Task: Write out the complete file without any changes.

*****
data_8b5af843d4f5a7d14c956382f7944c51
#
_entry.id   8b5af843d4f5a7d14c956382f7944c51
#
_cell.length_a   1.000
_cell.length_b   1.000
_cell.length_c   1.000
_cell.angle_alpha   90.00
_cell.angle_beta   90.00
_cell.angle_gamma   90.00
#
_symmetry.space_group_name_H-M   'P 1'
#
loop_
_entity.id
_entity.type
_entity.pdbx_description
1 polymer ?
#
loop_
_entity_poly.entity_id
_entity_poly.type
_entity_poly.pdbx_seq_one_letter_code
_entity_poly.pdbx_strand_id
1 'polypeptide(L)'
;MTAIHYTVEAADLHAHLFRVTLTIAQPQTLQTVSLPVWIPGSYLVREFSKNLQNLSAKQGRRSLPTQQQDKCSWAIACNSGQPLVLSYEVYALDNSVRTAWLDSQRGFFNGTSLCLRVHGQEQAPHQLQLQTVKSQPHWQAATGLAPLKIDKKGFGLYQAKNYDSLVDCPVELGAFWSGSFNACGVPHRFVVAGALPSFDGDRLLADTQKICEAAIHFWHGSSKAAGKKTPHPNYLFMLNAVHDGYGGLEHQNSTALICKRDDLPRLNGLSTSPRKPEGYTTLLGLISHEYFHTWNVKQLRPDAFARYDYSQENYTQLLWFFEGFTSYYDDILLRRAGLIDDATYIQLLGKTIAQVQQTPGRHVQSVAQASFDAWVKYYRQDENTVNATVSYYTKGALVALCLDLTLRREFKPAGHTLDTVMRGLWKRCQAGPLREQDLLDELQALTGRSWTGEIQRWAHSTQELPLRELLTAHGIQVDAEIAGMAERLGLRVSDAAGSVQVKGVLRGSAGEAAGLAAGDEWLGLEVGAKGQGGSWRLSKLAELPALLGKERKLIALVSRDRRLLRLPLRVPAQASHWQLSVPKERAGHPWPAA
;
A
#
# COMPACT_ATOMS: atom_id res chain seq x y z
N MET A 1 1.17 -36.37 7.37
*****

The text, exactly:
data_8b5af843d4f5a7d14c956382f7944c51
#
_entry.id   8b5af843d4f5a7d14c956382f7944c51
#
_cell.length_a   1.000
_cell.length_b   1.000
_cell.length_c   1.000
_cell.angle_alpha   90.00
_cell.angle_beta   90.00
_cell.angle_gamma   90.00
#
_symmetry.space_group_name_H-M   'P 1'
#
loop_
_entity.id
_entity.type
_entity.pdbx_description
1 polymer ?
#
loop_
_entity_poly.entity_id
_entity_poly.type
_entity_poly.pdbx_seq_one_letter_code
_entity_poly.pdbx_strand_id
1 'polypeptide(L)'
;MTAIHYTVEAADLHAHLFRVTLTIAQPQTLQTVSLPVWIPGSYLVREFSKNLQNLSAKQGRRSLPTQQQDKCSWAIACNSGQPLVLSYEVYALDNSVRTAWLDSQRGFFNGTSLCLRVHGQEQAPHQLQLQTVKSQPHWQAATGLAPLKIDKKGFGLYQAKNYDSLVDCPVELGAFWSGSFNACGVPHRFVVAGALPSFDGDRLLADTQKICEAAIHFWHGSSKAAGKKTPHPNYLFMLNAVHDGYGGLEHQNSTALICKRDDLPRLNGLSTSPRKPEGYTTLLGLISHEYFHTWNVKQLRPDAFARYDYSQENYTQLLWFFEGFTSYYDDILLRRAGLIDDATYIQLLGKTIAQVQQTPGRHVQSVAQASFDAWVKYYRQDENTVNATVSYYTKGALVALCLDLTLRREFKPAGHTLDTVMRGLWKRCQAGPLREQDLLDELQALTGRSWTGEIQRWAHSTQELPLRELLTAHGIQVDAEIAGMAERLGLRVSDAAGSVQVKGVLRGSAGEAAGLAAGDEWLGLEVGAKGQGGSWRLSKLAELPALLGKERKLIALVSRDRRLLRLPLRVPAQASHWQLSVPKERAGHPWPAA
;
A
#
# COMPACT_ATOMS: atom_id res chain seq x y z
N MET A 1 1.17 -36.37 7.37